In The Wanted 18 (2014), Directors Amer Shomali and Paul Cowan bring to life a remarkable story of nonviolent resistance during the First Palestinian Intifada. It’s 1987 and the Israeli army is in hot pursuit of eighteen dairy cows in the town of Beit Sahour in the Occupied Palestinian Territories. The cows are declared a threat to Israel’s national security after a group of Palestinians begin producing milk for the town’s residents. These newly minted dairy farmers have to learn the most basic skills—even just how to milk the cows! But they are determined to be a model of self-reliance and provide their community with alternatives to replace Israeli goods. The Israeli soldiers find themselves in a game of cat-and-mouse as residents of the town work together to shuttle the cows from barn to barn. The fugitive cows of Beit Sahour become legendary and the “intifada milk,” often distributed under cover of night, is a part of residents’ daily diet. Humorous and thought-provoking, The Wanted 18 shows the power of mass mobilization and nonviolent resistance to the Israeli occupation during the First Intifada – an era too-often simplistically depicted with stone-throwing Palestinian youth facing armed soldiers. This is a poignant film about nation-building from the bottom up, by the people not the politicians.
We were joined for a post-screening skype interview with Director Amer Shomali led by Professor of History Sherene Seikaly and Professor of Film and Media Studies Laila Shereen Sakr.
Director Amer Shomali
Amer Shomali is a Palestinian artist and has worked as a multimedia designer at Birzeit University and ZAN Studio in Ramallah, Palestine. He uses art and technology to design posters, political cartoons and short animation to support local and international political campaigns and open local social debates. He now lives in England, pursuing his MA studies in animation at the arts institute at Bournemouth.
Co-Moderator Laila Shereen Sakr
Laila Shereen Sakr is Assistant Professor of Film and Media Studies at UC Santa Barbara. Her creative and scholarly works use digital logic and technique to map global participation in virtual worlds and networked publics. She is the creator of R-Shief media system for archiving and analyzing social media content, and the cyborg representation of VJ Um Amel. She has shown in solo and group exhibitions and performances at galleries and museums across the Americas, Europe, and the Middle East, and has published extensively. Prof. Sakr is a leading voice in the open source movement, in particular for Arabic localization. She is a co-editor for the open access journal: Media Theory, and also co-editor for After.Video (a paperback book and video stored on a Raspberry Pi computer packaged in a VHS case) published by Open Humanities Press.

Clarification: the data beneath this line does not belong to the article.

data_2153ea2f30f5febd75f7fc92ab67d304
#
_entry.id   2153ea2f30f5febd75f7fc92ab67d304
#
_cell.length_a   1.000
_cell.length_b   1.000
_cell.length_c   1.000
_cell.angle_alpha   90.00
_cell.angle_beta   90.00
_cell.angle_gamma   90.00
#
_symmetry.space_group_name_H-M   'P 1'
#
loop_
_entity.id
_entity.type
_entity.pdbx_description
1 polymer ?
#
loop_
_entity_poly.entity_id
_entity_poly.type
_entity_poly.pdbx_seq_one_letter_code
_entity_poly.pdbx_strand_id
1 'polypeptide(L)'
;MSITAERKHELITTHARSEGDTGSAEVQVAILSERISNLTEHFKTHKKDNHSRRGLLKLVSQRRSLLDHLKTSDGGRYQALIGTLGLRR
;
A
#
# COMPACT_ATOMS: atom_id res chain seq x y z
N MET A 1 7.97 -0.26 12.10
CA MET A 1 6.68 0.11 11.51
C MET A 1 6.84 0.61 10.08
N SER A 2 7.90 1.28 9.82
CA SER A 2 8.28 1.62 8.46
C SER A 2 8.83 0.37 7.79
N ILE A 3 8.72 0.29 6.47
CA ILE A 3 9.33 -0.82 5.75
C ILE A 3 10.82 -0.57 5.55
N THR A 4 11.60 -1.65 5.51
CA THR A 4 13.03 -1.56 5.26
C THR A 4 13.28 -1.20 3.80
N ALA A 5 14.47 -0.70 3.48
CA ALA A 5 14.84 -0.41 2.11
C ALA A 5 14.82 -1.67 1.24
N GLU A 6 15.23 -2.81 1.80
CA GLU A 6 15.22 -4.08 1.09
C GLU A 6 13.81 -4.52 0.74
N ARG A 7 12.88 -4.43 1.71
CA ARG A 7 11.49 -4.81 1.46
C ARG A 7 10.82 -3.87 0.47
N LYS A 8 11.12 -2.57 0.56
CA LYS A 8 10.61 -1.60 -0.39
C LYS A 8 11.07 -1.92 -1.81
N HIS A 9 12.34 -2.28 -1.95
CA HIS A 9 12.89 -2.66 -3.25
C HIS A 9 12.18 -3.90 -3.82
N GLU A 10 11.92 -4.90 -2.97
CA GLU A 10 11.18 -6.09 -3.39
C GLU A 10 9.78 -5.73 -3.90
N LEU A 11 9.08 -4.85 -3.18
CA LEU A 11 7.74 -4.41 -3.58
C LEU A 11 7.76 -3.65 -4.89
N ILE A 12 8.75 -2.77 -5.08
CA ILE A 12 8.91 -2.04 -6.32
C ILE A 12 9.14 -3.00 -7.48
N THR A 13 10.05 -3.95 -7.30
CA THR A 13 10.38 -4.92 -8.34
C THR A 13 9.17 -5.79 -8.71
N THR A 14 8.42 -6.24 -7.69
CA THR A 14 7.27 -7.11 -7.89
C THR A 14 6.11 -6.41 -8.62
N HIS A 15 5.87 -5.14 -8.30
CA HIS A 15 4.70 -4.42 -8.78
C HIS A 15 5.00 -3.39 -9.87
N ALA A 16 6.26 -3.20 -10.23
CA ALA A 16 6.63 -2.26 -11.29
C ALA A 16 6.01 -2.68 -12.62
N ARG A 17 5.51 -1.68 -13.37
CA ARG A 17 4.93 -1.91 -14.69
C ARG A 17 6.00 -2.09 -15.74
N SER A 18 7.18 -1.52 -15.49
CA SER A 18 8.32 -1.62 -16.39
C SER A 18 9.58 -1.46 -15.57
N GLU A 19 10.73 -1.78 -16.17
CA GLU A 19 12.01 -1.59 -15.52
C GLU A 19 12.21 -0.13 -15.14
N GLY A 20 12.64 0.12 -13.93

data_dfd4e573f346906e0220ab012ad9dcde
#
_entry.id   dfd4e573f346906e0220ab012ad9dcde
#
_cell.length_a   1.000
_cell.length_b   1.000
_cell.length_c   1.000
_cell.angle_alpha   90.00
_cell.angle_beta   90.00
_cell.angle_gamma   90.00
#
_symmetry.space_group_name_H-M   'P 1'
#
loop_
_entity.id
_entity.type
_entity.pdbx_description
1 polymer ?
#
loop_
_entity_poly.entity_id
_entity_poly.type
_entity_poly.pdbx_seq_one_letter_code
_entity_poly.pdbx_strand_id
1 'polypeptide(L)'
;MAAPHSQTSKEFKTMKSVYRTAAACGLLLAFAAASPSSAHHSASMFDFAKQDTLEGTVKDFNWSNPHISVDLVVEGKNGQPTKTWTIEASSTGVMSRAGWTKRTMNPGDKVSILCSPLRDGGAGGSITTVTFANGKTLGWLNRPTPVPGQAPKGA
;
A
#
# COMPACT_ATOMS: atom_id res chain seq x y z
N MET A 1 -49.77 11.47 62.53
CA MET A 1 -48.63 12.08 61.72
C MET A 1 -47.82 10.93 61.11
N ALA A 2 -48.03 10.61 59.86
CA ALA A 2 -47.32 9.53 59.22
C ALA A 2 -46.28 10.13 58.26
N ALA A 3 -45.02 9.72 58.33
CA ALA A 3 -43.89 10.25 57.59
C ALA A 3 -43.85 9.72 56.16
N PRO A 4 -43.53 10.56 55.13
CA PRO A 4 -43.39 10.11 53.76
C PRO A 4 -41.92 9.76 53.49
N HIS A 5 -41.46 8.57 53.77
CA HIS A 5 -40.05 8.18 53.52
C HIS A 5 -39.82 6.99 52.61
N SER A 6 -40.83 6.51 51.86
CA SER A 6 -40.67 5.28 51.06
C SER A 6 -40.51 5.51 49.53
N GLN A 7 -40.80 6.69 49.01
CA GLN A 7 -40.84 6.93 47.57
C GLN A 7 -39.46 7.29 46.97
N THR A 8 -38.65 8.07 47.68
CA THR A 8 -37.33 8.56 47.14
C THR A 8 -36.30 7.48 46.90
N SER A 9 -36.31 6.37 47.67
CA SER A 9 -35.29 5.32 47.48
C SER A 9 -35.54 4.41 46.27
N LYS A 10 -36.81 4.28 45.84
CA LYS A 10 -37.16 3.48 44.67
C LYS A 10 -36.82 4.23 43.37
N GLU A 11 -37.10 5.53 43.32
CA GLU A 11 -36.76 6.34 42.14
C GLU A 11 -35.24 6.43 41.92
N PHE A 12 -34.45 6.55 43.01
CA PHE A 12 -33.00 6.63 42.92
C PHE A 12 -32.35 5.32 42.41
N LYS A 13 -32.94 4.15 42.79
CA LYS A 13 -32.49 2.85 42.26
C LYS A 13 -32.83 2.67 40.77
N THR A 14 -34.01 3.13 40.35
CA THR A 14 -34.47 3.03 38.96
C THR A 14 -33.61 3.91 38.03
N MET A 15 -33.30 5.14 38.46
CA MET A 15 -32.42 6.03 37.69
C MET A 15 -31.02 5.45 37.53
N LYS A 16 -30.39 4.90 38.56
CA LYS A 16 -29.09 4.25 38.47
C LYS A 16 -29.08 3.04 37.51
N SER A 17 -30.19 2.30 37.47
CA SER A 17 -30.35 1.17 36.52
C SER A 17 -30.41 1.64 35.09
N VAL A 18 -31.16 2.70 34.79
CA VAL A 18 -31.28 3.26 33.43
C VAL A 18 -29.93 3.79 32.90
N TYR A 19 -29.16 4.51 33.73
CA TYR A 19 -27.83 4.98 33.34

Co-Moderator Sherene Seikaly
Sherene Seikaly is Assistant Professor of History at the University of California, Santa Barbara. She is the editor of the Arab Studies Journal, co-founder and co-editor of Jadaliyya e-zine, and an editor of Journal of Palestine Studies. Seikaly’s Men of Capital in Times of Scarcity: Economy in Palestine (Stanford University Press, 2016) explores how Palestinian capitalists and British colonial officials used economy to shape territory, nationalism, the home, and the body. She has published in academic journals such as International Journal of Middle East Studies and Journal of Middle East Women’s Studies as well as in online venues including Jadaliyya, Mada Masr, and 7iber.
This event is sponsored by the Carsey-Wolf Center and the Department of Film & Media Studies.
The Carsey-Wolf Center is committed to screening documentaries from across the world that engage with contemporary and historical issues, especially regarding social justice and environmental concerns. Documentaries allow filmmakers to address pressing issues and frame the critical debates of our time.
Media are global by nature; they express culture just as much as they transcend borders. The CWC Global series is dedicated to showcasing media from around the world. This series features screenings and events that place UCSB in conversation with international media makers and global contexts across our deeply connected world.